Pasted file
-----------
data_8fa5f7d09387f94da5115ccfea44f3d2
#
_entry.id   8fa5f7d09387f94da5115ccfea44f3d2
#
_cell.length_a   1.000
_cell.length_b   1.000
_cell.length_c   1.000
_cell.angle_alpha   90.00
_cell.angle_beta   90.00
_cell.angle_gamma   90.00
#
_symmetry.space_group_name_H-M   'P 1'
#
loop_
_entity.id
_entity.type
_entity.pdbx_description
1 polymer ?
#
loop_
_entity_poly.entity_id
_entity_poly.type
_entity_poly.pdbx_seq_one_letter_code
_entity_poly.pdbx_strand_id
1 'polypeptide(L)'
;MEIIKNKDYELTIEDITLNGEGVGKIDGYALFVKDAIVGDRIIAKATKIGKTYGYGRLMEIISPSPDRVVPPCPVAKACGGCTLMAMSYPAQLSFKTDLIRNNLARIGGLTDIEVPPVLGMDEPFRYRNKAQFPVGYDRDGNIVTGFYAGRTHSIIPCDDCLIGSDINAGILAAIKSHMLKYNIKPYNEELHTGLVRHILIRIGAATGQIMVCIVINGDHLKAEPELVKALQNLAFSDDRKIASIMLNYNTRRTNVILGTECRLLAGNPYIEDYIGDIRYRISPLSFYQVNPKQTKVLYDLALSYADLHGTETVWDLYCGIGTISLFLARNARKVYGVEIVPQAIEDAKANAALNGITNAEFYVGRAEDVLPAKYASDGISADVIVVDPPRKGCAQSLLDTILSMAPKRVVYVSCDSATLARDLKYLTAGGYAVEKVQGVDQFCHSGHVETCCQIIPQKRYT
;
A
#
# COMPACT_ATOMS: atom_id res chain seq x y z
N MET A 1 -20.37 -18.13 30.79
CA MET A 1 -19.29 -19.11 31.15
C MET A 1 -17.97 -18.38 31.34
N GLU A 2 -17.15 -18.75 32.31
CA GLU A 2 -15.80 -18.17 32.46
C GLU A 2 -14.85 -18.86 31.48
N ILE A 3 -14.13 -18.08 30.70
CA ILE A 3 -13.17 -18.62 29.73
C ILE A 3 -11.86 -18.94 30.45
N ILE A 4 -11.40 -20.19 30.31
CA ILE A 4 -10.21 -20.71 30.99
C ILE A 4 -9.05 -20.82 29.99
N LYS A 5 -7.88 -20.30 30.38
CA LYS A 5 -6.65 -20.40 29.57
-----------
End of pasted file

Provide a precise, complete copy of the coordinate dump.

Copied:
data_8fa5f7d09387f94da5115ccfea44f3d2
#
_entry.id   8fa5f7d09387f94da5115ccfea44f3d2
#
_cell.length_a   1.000
_cell.length_b   1.000
_cell.length_c   1.000
_cell.angle_alpha   90.00
_cell.angle_beta   90.00
_cell.angle_gamma   90.00
#
_symmetry.space_group_name_H-M   'P 1'
#
loop_
_entity.id
_entity.type
_entity.pdbx_description
1 polymer ?
#
loop_
_entity_poly.entity_id
_entity_poly.type
_entity_poly.pdbx_seq_one_letter_code
_entity_poly.pdbx_strand_id
1 'polypeptide(L)'
;MEIIKNKDYELTIEDITLNGEGVGKIDGYALFVKDAIVGDRIIAKATKIGKTYGYGRLMEIISPSPDRVVPPCPVAKACGGCTLMAMSYPAQLSFKTDLIRNNLARIGGLTDIEVPPVLGMDEPFRYRNKAQFPVGYDRDGNIVTGFYAGRTHSIIPCDDCLIGSDINAGILAAIKSHMLKYNIKPYNEELHTGLVRHILIRIGAATGQIMVCIVINGDHLKAEPELVKALQNLAFSDDRKIASIMLNYNTRRTNVILGTECRLLAGNPYIEDYIGDIRYRISPLSFYQVNPKQTKVLYDLALSYADLHGTETVWDLYCGIGTISLFLARNARKVYGVEIVPQAIEDAKANAALNGITNAEFYVGRAEDVLPAKYASDGISADVIVVDPPRKGCAQSLLDTILSMAPKRVVYVSCDSATLARDLKYLTAGGYAVEKVQGVDQFCHSGHVETCCQIIPQKRYT
;
A
#
# COMPACT_ATOMS: atom_id res chain seq x y z
N MET A 1 -20.37 -18.13 30.79
CA MET A 1 -19.29 -19.11 31.15
C MET A 1 -17.97 -18.38 31.34
N GLU A 2 -17.15 -18.75 32.31
CA GLU A 2 -15.80 -18.17 32.46
C GLU A 2 -14.85 -18.86 31.48
N ILE A 3 -14.13 -18.08 30.70
CA ILE A 3 -13.17 -18.62 29.73
C ILE A 3 -11.86 -18.94 30.45
N ILE A 4 -11.40 -20.19 30.31
CA ILE A 4 -10.21 -20.71 30.99
C ILE A 4 -9.05 -20.82 29.99
N LYS A 5 -7.88 -20.30 30.38
CA LYS A 5 -6.65 -20.40 29.57